As the year comes to an end it’s nice to see things coming together – for the most part – for those who have begun the cannabis industry within the state of Alaska. The first cultivation licenses were given out over the summer – with 12 total commercial growers now up and running throughout the state – and now those facilities are harvesting their very first legal crops of commercial cannabis. Just in time too, as the first dispensaries are supposed to be licensed within the first week of October, with hopes of opening shortly thereafter.
Of those 12 growers, only three have actually begun to harvest their crops – Greatland Ganja, Subsistence Products and Rosie Creek Farm. Greatland Ganja has already harvested, dried and are in the process of curing the first 75 pounds of cannabis. They are hoping that the rest of this harvest will be at least 100 pounds. Rosie Creek Farm has been pulling their crops for a month already and Subsistence Products started harvesting just this week. All in all there is definitely a healthy sized first harvest preparing to enter the Alaskan seed-to-sale system.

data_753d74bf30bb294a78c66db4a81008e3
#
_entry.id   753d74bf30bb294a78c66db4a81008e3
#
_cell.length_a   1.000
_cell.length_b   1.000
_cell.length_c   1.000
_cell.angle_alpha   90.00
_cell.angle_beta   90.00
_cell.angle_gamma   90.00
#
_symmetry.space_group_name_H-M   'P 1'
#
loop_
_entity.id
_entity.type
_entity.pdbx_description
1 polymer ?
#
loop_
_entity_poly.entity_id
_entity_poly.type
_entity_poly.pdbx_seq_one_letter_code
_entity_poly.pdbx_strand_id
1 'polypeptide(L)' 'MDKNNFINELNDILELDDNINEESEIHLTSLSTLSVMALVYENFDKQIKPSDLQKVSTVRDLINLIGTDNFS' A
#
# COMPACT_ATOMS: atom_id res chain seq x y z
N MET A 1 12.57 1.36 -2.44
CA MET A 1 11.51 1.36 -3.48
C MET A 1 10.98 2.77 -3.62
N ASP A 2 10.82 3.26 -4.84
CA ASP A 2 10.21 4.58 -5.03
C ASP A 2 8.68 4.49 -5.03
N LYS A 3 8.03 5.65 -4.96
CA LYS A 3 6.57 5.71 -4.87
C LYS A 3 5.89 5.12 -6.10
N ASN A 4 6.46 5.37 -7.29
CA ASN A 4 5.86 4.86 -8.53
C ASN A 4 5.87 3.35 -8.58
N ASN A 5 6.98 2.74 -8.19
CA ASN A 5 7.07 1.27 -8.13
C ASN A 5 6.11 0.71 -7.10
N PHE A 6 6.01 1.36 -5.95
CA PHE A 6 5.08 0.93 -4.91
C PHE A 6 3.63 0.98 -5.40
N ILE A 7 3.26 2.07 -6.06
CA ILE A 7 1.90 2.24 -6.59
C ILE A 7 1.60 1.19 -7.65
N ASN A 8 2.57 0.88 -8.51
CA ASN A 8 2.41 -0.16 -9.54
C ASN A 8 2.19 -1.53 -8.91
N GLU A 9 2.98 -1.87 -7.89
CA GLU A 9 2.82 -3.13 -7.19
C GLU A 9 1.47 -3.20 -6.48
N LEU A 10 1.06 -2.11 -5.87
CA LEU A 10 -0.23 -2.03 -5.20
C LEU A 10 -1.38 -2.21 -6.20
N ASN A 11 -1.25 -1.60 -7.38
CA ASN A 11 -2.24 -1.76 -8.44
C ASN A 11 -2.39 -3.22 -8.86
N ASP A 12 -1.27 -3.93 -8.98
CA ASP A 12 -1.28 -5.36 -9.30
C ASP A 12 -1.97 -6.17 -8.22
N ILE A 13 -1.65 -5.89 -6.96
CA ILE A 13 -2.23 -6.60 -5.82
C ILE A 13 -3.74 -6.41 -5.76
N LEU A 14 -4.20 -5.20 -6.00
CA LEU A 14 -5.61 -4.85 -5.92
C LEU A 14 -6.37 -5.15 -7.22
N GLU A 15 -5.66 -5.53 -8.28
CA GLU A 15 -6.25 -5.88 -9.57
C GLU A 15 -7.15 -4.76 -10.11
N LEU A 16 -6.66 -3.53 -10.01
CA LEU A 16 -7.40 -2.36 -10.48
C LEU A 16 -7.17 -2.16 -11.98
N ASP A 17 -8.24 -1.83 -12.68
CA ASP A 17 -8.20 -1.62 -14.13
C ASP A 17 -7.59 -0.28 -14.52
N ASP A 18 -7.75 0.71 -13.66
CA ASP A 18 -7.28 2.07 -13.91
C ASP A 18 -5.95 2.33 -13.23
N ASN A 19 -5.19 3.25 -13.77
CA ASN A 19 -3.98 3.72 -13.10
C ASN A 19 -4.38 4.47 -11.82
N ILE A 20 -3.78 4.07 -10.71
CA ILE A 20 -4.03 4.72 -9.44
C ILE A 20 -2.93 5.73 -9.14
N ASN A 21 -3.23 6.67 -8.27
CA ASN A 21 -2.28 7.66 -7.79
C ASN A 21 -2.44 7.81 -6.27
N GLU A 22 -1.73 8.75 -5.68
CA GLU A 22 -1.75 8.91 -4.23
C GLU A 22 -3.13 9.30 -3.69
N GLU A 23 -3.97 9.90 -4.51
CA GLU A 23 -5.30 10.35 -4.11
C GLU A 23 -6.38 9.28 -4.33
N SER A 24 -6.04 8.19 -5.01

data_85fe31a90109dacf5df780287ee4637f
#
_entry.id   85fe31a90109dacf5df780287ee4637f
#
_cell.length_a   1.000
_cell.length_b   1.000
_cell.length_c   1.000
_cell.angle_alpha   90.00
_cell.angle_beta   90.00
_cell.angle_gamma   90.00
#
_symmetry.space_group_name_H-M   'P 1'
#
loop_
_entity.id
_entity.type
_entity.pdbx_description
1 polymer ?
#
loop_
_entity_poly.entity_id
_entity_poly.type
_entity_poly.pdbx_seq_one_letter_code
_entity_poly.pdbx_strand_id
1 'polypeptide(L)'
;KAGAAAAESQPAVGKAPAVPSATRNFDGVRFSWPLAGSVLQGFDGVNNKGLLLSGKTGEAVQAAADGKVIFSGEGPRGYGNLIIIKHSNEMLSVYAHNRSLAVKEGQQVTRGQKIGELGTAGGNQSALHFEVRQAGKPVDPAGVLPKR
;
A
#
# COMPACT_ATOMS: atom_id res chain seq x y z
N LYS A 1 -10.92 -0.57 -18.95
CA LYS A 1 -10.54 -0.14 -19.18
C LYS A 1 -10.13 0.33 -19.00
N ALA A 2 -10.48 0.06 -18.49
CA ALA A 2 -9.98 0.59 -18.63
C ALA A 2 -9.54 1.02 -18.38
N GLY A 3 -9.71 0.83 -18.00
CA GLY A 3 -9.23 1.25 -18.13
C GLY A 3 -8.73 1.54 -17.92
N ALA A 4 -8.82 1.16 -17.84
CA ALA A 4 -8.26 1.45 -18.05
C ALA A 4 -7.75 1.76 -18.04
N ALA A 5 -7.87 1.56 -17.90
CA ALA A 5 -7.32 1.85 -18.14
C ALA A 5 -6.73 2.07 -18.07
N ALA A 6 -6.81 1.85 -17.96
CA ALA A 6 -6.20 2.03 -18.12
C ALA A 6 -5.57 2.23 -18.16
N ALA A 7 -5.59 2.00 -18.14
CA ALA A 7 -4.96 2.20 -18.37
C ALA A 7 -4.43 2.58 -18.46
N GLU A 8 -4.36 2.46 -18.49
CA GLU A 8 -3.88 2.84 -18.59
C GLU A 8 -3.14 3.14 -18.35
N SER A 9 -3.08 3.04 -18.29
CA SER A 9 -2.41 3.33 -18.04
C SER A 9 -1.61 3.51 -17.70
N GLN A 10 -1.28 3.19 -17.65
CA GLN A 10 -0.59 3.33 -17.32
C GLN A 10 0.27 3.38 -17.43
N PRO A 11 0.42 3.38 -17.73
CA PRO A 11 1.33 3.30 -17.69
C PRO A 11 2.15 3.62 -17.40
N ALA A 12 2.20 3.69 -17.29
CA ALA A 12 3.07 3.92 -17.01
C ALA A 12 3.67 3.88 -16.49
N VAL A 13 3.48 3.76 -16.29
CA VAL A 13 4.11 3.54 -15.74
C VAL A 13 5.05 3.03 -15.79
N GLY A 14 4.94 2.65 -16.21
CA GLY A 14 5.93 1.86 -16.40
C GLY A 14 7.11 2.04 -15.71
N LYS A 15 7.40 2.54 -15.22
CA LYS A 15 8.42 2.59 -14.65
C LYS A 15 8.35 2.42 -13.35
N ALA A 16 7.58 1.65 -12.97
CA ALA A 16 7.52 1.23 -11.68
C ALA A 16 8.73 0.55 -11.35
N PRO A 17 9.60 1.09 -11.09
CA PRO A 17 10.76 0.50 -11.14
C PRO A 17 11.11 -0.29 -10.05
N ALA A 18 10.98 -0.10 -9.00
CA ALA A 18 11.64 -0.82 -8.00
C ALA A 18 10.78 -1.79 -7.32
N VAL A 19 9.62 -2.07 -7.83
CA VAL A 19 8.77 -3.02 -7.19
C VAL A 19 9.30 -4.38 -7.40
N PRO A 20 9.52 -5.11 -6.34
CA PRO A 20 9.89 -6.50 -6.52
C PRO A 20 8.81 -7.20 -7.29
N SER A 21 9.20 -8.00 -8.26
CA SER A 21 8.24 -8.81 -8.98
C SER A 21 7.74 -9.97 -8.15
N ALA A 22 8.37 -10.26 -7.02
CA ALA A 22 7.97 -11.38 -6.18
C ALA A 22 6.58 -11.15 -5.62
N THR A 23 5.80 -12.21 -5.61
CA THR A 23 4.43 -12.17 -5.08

Unfortunately, once the crops are finished curing, they still aren’t ready to go to retail dispensaries. All of the crops will still need to be tested by a state certified lab – the only problem being there are only 2 labs, neither one is open yet and both of them are in Anchorage – about a six hour drive from many of the cultivation facilities, such as Greatland Ganja, located in Fairbanks.
CannTest hopes to be open by mid-October and AK Green Labs is aiming for early November – and by then they will have quite a lot of bud to get through testing before anything will be ready to go on the shelves of the dispensaries. The good news is once both labs are open and all the cannabis from these first crops has been tested there surely won’t be a short supply for those hoping to be the first to purchase Alaska’s legal crops.
“I look at this as a successful business right now because we’ve made it this far. The licensing has been a huge hurdle and funding has been a huge hurdle,” Arthur of Greatland Ganja said. “But the big landmark for me is when we start to see income. No business is successful without making income, and at this stage of the game we have not made a dime.”
Those who have taken the time and money to invest in building the cannabis industry in Alaska should all be celebrating each and every small win along the way – it’s no small accomplishment to grow such a large cannabis crop, whether you are moving up to a bigger facility in a switch from medical marijuana to commercial or are entirely new to the game.